I finished Robin Sloan’s Sourdough on the way to Oxford. It was a breezy read, never taking itself too seriously, but taking what could have been quite a pedestrian plot and turning it quite unexpectedly. I enjoy Sloan’s love of secret societies, and gently skewering Silicon Valley culture.

And reader, speaking of culture, I’m not ashamed to admit that over the course of me reading Sourdough, I attempted for the first time to make not just one but two starters. Neither succeeded. Unbowed, I will continue the experiments. (Probably without the music of the Mazg, but golly this article on the book’s ‘soundtrack’ is a fun read.)

This weekend I did some cooking and some baking (including a loaf, some sushi, and another attempt at a double down burger, sorrynotsorry). I also played about six hours of Banished, which is very much in my wheelhouse and I’m itching to continue to learn its complexities, and I watched the 1989 film The Wizard.

Probably the least strange thing about this film is the presence of a sassy 13-year-old Jenny Lewis. Elsewhere, we have a surprisingly solid cast, an escapist fantasy child-led road trip across the US, weirdly accurate references and product placements for 1980s videogames icons, and it all culminates in a videogame competition which also purports to be the unveiling of Super Mario Bros. 3 in the west. If that wasn’t enough movie for your money, the film’s ultimate conclusion – handled with a surprising level of sensitivity – also sews up a subplot concerning a dead sibling.

Also in videogames, M and I continue to make good progress in Portal 2, which remains some of the most fun I’ve had with the medium. The puzzles are relatively simple, but the level of style with which they’re packaged makes it a thoroughly enjoyable experience. And there are so many levels included in what could so easily have been a throwaway local multiplayer afterthought. We’re about two-thirds of the way through and I’m damned if I know what we’re going to play together once we finish this.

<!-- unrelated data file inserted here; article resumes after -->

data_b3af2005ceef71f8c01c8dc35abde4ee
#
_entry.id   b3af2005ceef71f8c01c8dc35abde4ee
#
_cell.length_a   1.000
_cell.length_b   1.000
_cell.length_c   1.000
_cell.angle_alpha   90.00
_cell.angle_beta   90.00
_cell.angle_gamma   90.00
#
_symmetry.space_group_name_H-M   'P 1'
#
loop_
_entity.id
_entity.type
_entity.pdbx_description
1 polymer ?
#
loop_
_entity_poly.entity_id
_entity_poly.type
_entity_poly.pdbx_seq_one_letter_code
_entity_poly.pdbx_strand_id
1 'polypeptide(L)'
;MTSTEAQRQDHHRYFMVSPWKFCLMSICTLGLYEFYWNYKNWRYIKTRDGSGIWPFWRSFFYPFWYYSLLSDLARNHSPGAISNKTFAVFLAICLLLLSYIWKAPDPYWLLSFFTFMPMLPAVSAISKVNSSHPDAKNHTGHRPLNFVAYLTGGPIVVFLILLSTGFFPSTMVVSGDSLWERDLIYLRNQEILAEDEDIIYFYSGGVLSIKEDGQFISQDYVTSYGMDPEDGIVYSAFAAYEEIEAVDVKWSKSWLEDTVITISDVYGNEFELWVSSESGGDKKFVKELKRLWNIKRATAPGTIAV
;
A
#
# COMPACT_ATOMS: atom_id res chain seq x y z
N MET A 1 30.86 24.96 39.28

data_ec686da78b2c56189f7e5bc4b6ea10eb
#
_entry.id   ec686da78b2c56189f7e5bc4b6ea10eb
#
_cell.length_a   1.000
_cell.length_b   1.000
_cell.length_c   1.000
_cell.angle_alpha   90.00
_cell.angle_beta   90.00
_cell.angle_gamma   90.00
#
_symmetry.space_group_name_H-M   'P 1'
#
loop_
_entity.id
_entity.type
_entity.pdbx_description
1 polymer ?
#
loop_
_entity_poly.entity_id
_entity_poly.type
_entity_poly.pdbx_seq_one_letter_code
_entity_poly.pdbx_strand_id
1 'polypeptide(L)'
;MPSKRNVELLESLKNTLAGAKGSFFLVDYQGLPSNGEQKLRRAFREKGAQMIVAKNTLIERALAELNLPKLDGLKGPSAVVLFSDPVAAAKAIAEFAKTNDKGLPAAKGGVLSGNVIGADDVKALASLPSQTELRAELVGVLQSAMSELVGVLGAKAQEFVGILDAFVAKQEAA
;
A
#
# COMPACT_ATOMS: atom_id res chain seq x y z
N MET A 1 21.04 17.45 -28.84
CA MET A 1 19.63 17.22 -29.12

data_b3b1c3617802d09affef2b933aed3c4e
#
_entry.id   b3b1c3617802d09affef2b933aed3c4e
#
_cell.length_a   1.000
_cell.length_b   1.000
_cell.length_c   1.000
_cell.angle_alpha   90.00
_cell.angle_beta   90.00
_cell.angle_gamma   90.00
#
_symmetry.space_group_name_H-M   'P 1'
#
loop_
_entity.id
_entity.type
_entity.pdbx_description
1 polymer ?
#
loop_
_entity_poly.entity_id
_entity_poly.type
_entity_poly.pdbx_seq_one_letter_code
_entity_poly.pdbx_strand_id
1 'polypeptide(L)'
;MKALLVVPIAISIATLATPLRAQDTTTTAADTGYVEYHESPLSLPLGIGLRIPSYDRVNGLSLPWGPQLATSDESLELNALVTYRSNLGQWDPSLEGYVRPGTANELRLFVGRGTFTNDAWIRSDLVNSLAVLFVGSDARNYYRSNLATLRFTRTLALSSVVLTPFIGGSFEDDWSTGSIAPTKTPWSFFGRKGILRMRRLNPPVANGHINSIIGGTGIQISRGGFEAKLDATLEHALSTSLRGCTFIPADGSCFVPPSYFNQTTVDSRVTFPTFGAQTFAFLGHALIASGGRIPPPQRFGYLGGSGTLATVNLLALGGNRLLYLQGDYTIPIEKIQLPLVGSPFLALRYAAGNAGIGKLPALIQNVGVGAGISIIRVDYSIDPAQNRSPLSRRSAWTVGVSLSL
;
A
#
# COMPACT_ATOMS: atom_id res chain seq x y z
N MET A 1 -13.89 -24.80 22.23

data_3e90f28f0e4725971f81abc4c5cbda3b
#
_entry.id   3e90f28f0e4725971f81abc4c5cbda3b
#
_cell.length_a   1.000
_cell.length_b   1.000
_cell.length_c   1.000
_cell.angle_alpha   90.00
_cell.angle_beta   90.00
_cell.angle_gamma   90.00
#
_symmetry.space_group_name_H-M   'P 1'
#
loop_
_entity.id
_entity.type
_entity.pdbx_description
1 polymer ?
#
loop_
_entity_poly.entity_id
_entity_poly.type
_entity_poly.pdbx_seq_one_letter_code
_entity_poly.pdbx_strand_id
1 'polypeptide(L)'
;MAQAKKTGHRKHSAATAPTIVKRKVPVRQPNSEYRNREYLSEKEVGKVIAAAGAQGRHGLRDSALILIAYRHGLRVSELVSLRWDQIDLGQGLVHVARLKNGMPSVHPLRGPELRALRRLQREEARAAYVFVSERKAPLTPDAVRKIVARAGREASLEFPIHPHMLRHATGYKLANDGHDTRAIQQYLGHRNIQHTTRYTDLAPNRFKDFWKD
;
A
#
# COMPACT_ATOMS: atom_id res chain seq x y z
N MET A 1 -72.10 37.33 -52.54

We capped the week off with a Sunday night jog round the neighbourhood. We saw an urban fox, some pretty houses, and the distant BAFTA searchlights tracing the clouds high above our heads.

Here are a few snaps from Oxford:

2018 Weeknote 5

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Image from A London Year

What a busy week it’s been. Truly sticking it to January, I was. I think after too long these short days and dark evenings get to you and you just start to do things almost to spite it. I even managed two runs home.

Now February is here, perhaps there’s been a surge of energy, willing Spring to come along sooner. It’s also been nice to start a new month as it means turning the page in this lovely little book, which talks all about weather, the night sky, food, plants and folklore.

Workwise, I’ve had my head buried in the General Data Protection Regulation trying to work out how much of it applies to us. A lot, it turns out. There’s a bit of work to do, but it’s all fairly systematic and understandable and I don’t mind tackling it. It makes me think about things on a different level, too, with implications beyond just policy. It actually makes one consider people and other processes, too. I suppose it appeals to the side of me that quite likes rules and systems and processes.